In 1967, Lark joined Art West Associated (AWA), a black arts organization in Los Angeles and San Francisco that promoted cultural discussion, organized educational programs, and agitated for recognition and participation in mainstream art institutions. Members were committed to the broader goals of racial justice emerging from national civil rights activities during that time. Among others, such African American artistic luminaries as Charles White, Ruth Waddy, Samella Lewis, John Riddle, Alonzo Davis, and others participants.
During that time, Lark volunteered considerable time in assisting his fellow artists in organizing exhibitions and encouraging their future development. Like his dedication to education, his community service commitment has similarly endured to the present and has powerfully influenced the thematic development of his own artwork. By 1971, he decided to pursue his artistic career fully.
In a dramatic work from 1987, "The Ghetto," Lark uses his favorite medium, a pencil drawing, to reveal the horrific conditions of urban life for millions of unfortunate residents in America. Reminiscent of his own youthful experiences in a decaying Philadelphia tenement building, the drawing highlights a gigantic rat towering over the urban landscape. Deliberately exaggerated, this ominous rodent unnervingly coveys a child's sense of danger and fear.
In "Hunger," produced in 1975, Lark focuses on an aging white man foraging for food, seeking physical sustenance in a society that relegates its poverty-stricken elderly to the status of old junk. Hunger crosses racial and ethnic lines in the United States and elsewhere. For Raymond Lark, what matters above all is the human suffering. The focus on a white victim reinforces an understanding of this deplorable reality and again reveals the breadth and cross-cultural perspective of the artist's vision.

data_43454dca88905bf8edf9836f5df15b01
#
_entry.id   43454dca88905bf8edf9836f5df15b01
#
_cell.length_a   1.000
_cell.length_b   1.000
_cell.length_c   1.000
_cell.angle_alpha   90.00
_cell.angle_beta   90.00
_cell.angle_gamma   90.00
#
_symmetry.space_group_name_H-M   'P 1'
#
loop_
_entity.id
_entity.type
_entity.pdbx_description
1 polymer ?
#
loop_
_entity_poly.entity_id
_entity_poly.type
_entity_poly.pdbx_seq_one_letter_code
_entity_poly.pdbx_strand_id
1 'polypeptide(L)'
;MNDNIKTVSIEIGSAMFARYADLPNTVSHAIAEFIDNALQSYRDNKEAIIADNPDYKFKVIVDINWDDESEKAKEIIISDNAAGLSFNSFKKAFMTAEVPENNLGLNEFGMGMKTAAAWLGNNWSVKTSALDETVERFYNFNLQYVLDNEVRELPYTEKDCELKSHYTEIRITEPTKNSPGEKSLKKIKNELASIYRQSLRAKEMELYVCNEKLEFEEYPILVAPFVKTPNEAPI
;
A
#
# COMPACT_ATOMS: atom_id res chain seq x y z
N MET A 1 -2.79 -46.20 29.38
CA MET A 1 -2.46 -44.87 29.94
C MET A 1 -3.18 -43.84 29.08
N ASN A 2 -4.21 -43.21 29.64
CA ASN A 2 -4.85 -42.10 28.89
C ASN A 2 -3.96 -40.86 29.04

1998. Proclamation and proclaiming November 30, 1998 as Dr. Raymond Lark Day, Mayor Tom Fetzer, for the City of Raleigh, North Carolina.
1994. Proclamation and proclaiming July 15, 1994 as Dr. Raymond Lark Day, Governor William Donald Schaefer, for the State of Maryland.
1993. Certificate of Professional Achievement, International Platform Association (IPA), Washington, DC
1990. Olaudah Equiano Award of Excellence for Pioneering Achievement in African American Culture Ethnic Studies Dept., University of Utah, Salt Lake City
1985. Recipient of the Honorary Degree, Doctor of Humane Letters, honoris causa, University of Colorado, Boulder.
1980. Gold Medal Award. Academia Italia delle Arti e del Lavora, Parma, Italy.
1989-1999. African American Cultural Center, North Carolina State University, Raleigh, NC., The Art of Raymond Lark: Distinguished African American Artist.
1996. Washington Country Museum of Fine Arts, Hagerstown, Maryland. Paintings and Master Drawings by Raymond Lark.
1995. Springfield Art Museum, Springfield, Missouri. Drawings and Paintings by Raymond Lark
1990. Triton Museum of Art, Santa Clara, California. Painting and Master Drawings by Raymond Lark.
1989. Utah Museum of Fine Arts, Salt Lake City, Utah. Drawings and Paintings by Raymond Lark.
His work is in the private collections of Former President Bill Clinton, General Colin Powell, Bill Gates, former president George Bush and the Ralph Nader Family.
N E W S R E L E A S E, February 2002:
GOVERNOR MICHAEL O. LEAVITT AND MAYOR ROSS "ROCKY" ANDERSON
HONOR RAYMOND LARK IN UTAH
Utah Governor Michael O. Leavitt and Salt Lake City's Mayor Ross "Rocky"